DevOps In Action

Wed, Apr 19, 2017

The modern developer is expected to know how to set up their development server where they put their app through its paces and the process of doing so is known as DevOps. In theory it sounds easy. Just run some Puppet scripts, deploy and get down to testing. In reality it can be a bit gnarly. What if it’s an old server with no Puppet support and everything’s custom installed by hand? Again, in theory, it’s just as easy. You compile and configure what you need and get on with it. That is, until you get a crossover between custom and system. i.e. At some point in the process your custom compiles rely on a system provided package that relies on a system version of an app you’ve custom compiled. Confused? Read on!

I’d been developing Microsoft Active Directory Azure (AAD) integration for a Rails app I’d developed a few years ago. It uses ‘traditional’ LDAP authentication but with the rise of the cloud, it was time to plumb it into AAD for authentication and single sign on and make use of the Graph API for authorisation. That bit was software development. The Dev of DevOps.

The Ops of DevOps first required silencing a security scan by upgrading openssl and apache on the development server. This is trivial. I just compiled a suitable version of openssl and compiled the latest apache, pointing it to the custom version of openssl. The system openssl is still 0.9.8.

Next up was upgrading Ruby and hence Passenger integration with apache. The Ruby compilation was fine and after judicious use of EXTRA flags for passenger, it installed fine too. Then I installed the app’s gems, started up apache and opened it in the browser. Bang went passenger.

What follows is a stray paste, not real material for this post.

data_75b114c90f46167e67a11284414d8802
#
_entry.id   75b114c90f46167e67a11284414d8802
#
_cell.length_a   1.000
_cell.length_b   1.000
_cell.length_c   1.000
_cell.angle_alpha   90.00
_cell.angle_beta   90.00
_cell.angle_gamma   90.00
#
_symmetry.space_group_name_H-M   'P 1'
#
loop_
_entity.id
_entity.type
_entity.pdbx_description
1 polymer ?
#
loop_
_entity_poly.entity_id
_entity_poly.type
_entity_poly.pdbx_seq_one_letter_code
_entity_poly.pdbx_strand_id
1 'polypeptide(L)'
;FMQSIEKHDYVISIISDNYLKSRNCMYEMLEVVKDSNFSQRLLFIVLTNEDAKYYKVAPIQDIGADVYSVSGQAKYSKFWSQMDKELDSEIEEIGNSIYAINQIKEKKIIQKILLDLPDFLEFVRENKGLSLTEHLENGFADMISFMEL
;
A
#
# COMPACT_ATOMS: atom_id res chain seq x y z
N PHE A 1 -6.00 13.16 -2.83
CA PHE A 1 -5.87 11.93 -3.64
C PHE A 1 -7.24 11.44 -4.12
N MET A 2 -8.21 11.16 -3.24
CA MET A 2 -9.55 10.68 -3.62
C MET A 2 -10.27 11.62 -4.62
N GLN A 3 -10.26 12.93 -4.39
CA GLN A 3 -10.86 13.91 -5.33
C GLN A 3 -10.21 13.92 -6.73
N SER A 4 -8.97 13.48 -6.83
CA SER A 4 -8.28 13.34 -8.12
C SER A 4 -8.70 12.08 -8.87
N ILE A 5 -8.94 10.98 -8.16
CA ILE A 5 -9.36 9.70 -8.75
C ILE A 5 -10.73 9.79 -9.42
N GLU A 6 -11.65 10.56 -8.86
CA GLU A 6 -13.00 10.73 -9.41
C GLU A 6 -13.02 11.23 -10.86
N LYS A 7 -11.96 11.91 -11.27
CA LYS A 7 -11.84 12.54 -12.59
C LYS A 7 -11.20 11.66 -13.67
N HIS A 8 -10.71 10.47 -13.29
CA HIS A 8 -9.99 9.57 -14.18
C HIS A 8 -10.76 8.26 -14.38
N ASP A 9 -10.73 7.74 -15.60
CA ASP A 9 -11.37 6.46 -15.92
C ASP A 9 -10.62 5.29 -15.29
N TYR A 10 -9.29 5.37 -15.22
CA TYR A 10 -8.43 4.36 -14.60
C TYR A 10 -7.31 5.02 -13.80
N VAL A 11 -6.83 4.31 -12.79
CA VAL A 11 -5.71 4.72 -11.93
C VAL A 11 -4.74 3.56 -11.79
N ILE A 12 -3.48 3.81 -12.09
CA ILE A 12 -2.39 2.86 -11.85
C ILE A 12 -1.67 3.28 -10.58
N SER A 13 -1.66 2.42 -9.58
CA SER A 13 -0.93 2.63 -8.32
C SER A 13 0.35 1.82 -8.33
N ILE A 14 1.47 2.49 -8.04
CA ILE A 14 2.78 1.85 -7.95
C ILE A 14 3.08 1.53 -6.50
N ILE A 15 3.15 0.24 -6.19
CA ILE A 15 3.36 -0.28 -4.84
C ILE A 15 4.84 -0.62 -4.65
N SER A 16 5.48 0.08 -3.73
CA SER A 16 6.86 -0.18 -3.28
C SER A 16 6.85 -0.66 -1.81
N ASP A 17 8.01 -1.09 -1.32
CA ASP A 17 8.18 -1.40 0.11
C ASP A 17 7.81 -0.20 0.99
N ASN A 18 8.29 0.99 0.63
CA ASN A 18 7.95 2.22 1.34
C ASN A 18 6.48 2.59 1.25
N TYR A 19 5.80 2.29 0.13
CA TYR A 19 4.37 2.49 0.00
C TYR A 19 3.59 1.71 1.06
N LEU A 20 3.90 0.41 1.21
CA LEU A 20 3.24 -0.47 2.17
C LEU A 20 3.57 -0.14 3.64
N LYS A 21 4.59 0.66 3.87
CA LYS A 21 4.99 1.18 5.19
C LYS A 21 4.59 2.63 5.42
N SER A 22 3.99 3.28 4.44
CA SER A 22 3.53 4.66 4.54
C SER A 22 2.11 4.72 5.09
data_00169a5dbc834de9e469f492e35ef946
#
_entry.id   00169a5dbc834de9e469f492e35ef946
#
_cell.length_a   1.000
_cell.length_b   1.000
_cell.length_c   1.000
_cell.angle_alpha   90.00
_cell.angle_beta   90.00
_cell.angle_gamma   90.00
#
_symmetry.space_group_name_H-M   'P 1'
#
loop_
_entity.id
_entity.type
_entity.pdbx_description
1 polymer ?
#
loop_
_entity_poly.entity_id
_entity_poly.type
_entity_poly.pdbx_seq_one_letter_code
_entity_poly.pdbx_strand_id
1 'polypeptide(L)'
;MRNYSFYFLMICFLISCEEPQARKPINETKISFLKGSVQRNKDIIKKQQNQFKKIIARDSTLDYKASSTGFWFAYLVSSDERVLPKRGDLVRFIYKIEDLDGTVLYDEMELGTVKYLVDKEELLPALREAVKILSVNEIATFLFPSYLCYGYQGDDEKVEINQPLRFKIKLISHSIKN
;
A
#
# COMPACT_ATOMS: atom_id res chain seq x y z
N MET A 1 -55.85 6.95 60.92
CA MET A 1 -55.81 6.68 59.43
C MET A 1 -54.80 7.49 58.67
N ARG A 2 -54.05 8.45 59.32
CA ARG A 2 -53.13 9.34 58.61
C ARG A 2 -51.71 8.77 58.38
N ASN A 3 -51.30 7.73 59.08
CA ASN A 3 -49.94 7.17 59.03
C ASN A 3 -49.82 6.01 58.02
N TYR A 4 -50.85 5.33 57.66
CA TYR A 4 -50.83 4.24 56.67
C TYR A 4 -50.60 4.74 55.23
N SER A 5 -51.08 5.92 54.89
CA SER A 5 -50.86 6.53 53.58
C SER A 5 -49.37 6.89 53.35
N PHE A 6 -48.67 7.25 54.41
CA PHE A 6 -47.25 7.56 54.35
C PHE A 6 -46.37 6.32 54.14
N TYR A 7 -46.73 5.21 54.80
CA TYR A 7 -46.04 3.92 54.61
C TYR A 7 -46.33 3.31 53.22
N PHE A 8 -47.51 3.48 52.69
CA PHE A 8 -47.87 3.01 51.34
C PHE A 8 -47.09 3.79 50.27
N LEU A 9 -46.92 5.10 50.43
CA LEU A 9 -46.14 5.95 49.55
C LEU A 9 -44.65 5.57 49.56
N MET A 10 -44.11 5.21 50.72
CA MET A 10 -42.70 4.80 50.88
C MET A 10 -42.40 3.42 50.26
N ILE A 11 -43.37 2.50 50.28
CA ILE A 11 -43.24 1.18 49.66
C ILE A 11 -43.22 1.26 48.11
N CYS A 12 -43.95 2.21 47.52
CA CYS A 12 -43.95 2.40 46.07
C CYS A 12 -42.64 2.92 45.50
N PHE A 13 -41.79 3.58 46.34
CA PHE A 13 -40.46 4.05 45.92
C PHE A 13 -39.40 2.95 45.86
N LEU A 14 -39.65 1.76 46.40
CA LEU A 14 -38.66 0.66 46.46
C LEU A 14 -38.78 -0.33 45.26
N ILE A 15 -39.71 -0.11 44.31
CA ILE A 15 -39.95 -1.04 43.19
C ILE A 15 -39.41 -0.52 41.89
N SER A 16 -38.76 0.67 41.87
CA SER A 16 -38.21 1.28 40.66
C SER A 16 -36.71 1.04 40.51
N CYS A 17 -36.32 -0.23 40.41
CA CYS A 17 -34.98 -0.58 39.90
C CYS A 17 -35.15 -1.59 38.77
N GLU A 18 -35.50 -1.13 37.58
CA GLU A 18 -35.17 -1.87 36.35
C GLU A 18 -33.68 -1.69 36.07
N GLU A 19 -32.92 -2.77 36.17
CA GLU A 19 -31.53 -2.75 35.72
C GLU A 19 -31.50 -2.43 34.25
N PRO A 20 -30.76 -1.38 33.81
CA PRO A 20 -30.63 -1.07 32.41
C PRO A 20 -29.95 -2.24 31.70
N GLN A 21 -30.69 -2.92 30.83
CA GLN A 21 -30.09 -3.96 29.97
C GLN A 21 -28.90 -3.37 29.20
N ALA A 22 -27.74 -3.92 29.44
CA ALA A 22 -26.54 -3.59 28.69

...
Passenger core crashed with signal SIGSEGV
...
Premature end of script headers
...

Looking in the passenger crash log there were some suspicious openssl entries:

...
Passenger core[0x815348b]
[0xffffe410]
/usr/local/openssl/lib/libcrypto.so.1.0.0(?? at ??:0; RSA_flags+0xd) [0xb7e13b8d]
...
Passenger 9957 root  mem    REG        8,2  1455676   13282 /usr/lib/libcrypto.so.0.9.8
Passenger 9957 root  mem    REG        8,2   299032   13283 /usr/lib/libssl.so.0.9.8
...

Passenger was using the system openssl-0.9.8. I had compiled it with openssl-1.0.1c so what was going on?

A quick check of Ruby showed it was using the correct version of openssl:

export LD_LIBRARY_PATH=/usr/local/openssl/lib:/usr/local/imagemagick/lib
ruby -ropenssl -e ‘puts OpenSSL::OPENSSL_VERSION’
OpenSSL 1.0.1c 10 May 2012

The reason for the crash was clear but how the system openssl was getting involved was a mystery and clues were thin on the ground. After lots of researching, poking and prodding I drew a blank. It was time for a walk. Time away from a problem often yields results so I went down to the shore and wandered around, admiring the storm clouds coming in over the Atlantic and the wind crashing the waves on the rocky shore. Back at the desk something occurred to me.

I’d recently been reading about the passenger security check on startup and how passenger also required a certain version of curl. I hadn’t compiled a custom curl as the passenger install said the system version was adequate. Was it though? I decided to find out for myself:

ldd /usr/bin/curl
libssl.so.0.9.8 => /usr/lib/libssl.so.0.9.8 (0xb7ff7000)

The problem was staring me in the face. Passenger was statically linking against the sytem curl which was linked against the system openssl and the whole lot was crashing on startup when passenger was doing its security check.

The solution was to compile a custom curl, linked against the custom openssl and compile passenger with the custom curl.

So the moral of the story is use something repeatable like Puppet to set up your development environment. If that’s not possible, go for a walk.